Monday, June 19, 2006

Songnisan National Park

***I have more pictures to post but they wouldn't load. Later.***

I love beams of light when you can see air particles floating around...

I spent Friday night in Suwon and then ended up at Suwon train station Saturday morning deciding where to go. I was going to randomly buy a ticket but I wanted go some place I hadn't yet visited so I briefly consulted my Lonely Planet and chose a KTX ticket to Daejeon, where I would take a bus to Songnisan National Park. According to LP, Songnisan means "remote from the mundane world mountains".

I love trains. I wouldn't mind taking a train trip for an entire day only to end up where I began. I don't mind bus trips either but trains are definitely my favorite. After my late start and then train/taxi/bus journey I finally arrived around 3:30 pm at Songnisan bus terminal.

As I walked towards the entrance of the Beopjusa temple I walked by a path of yellow ocher pebbles that you are supposed to walk on bare foot. I decided against it when I read this on the sign at the beginning: "It is good for festered wounds, athlete's foot and eczema..." Disgusting. I'll pass on festered wound pus-coated pebbles, thanks. I almost changed my mind though when I read that the yellow ocher, "can prevent various adult diseases such as old age..." Amazing, the possibilities for the remainder of my life now seem endless and... attainable!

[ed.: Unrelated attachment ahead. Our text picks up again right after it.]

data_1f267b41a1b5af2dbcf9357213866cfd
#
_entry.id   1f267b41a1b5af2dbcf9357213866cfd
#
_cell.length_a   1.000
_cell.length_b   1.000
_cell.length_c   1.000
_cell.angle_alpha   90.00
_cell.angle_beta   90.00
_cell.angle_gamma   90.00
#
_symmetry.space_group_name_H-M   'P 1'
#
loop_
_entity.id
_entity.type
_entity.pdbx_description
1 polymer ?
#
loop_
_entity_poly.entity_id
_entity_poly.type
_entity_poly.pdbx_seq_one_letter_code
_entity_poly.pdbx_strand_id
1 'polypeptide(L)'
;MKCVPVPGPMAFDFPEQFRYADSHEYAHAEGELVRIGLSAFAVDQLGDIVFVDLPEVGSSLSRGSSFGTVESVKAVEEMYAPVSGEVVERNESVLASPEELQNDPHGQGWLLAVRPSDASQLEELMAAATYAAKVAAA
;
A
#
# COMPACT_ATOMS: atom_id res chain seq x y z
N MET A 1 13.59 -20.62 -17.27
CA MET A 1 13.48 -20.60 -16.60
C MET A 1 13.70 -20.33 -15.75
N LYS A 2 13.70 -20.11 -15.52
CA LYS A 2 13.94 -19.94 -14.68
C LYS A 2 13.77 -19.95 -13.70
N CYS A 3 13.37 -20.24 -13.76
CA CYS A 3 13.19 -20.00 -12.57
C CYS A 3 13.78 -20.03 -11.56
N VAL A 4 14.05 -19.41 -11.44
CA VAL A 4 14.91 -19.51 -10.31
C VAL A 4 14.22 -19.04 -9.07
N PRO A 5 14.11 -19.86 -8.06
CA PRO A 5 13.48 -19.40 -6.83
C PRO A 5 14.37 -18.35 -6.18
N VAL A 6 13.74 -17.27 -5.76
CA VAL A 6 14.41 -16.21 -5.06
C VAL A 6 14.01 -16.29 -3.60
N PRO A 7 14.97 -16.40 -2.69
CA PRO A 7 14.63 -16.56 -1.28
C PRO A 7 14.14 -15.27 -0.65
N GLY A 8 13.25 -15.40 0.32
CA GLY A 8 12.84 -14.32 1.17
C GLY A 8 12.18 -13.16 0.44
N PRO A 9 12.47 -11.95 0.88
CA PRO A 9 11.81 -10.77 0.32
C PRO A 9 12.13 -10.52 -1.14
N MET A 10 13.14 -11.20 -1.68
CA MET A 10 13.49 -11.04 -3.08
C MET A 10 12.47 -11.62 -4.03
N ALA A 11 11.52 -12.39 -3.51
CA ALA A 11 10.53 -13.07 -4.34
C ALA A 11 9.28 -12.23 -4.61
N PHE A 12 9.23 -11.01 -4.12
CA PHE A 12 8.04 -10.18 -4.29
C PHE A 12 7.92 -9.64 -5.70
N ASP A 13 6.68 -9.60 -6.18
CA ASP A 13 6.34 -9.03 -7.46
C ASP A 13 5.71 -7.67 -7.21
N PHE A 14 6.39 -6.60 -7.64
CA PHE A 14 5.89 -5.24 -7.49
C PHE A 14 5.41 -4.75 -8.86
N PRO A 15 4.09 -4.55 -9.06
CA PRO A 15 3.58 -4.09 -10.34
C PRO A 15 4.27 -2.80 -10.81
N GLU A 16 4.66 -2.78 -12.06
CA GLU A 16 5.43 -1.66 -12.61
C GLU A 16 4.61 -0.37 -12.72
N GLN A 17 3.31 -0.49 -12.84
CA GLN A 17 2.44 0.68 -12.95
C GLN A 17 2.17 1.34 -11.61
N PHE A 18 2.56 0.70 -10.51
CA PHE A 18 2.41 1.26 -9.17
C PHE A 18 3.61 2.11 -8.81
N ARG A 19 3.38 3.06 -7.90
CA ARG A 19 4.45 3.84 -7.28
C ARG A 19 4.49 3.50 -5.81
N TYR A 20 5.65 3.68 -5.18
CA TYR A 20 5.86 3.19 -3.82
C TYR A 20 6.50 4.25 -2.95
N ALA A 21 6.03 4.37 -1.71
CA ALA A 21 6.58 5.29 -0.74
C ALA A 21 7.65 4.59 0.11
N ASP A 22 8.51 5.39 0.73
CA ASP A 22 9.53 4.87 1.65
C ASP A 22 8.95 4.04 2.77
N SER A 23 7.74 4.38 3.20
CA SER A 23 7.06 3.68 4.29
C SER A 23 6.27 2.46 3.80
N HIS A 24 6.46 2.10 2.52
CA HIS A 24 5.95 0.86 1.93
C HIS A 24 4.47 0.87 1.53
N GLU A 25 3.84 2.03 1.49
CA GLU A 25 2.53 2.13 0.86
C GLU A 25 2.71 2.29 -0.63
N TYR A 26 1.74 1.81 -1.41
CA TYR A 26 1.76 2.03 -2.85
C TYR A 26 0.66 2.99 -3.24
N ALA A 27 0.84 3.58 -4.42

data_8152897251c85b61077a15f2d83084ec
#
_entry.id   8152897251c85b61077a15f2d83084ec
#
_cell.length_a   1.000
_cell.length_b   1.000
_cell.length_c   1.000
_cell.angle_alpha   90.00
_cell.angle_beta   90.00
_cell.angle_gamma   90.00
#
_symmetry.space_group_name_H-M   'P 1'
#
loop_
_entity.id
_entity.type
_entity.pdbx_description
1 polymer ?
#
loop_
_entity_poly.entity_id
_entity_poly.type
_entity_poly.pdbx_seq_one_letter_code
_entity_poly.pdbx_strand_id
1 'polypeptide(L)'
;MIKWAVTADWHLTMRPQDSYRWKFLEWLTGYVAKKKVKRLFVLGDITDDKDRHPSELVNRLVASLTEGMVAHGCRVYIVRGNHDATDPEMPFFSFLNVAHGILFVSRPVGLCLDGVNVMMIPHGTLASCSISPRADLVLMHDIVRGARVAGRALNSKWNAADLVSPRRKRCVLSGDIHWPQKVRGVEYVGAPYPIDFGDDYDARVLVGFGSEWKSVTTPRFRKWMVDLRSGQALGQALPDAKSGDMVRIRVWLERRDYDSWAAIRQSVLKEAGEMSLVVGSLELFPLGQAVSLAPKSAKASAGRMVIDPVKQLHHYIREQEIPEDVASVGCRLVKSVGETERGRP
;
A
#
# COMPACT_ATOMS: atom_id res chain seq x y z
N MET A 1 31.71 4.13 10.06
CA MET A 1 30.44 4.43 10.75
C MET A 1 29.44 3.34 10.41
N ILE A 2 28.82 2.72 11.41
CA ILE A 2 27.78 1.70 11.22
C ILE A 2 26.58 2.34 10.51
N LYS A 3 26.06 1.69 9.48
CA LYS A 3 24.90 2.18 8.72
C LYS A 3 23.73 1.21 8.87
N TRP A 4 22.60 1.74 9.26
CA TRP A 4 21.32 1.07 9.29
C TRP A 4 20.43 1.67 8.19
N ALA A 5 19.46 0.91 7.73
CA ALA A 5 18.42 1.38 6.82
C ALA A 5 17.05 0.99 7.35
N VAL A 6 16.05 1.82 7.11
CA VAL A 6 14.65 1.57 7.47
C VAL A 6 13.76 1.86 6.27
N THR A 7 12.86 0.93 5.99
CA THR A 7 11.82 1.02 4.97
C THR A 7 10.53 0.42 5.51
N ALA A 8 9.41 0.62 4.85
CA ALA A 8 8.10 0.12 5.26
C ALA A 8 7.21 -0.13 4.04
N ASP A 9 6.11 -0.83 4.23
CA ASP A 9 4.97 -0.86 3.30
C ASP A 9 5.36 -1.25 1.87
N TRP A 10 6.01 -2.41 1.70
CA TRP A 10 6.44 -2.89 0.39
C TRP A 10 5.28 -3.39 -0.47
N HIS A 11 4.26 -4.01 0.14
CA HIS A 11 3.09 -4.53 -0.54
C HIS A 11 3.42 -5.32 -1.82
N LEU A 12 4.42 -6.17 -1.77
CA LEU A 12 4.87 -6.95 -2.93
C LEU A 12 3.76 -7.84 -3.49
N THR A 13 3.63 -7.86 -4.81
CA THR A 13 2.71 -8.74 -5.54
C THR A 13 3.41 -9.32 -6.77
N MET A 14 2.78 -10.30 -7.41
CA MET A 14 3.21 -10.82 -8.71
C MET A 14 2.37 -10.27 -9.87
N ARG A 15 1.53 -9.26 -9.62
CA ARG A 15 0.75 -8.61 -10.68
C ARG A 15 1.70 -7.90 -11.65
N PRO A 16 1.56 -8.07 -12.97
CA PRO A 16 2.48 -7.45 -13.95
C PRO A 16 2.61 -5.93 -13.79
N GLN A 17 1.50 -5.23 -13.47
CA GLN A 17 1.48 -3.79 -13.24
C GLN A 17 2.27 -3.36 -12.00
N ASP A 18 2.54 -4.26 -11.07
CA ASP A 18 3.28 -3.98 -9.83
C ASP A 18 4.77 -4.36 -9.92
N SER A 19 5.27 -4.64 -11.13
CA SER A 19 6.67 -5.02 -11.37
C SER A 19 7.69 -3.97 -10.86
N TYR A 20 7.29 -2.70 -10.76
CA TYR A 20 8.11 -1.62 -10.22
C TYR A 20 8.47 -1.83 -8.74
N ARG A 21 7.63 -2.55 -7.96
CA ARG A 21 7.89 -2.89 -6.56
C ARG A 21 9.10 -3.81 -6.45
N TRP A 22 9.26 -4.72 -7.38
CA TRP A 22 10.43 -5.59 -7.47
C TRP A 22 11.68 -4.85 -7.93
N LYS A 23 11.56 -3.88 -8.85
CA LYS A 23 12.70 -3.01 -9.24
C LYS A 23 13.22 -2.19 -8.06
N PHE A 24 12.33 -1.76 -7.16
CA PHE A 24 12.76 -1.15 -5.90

I walked around Beopjusa temple and saw the giant bronze Buddha that was built after a previous giant stone Buddha began to deteriorate. After some time spent at Beopjusa I began up the trail, my destination being a mountain hut I noticed in the Lonely Planet where I was planning to spend the night. I followed two Buddhist nuns up a trail that led to a hermitage and then went back to the split in the road and took the right hand side towards the mountain hut. I stopped along the way and had dinner at one of the mountain places where amazing amounts of supplies are carried up on A-frame carriers by hunched-over men and women. It was a delicious meal of sanchae bibimbap, kimchi, cold cucumber soup, and these yummy peanuts in some sort of sticky maple syrypy-like sauce.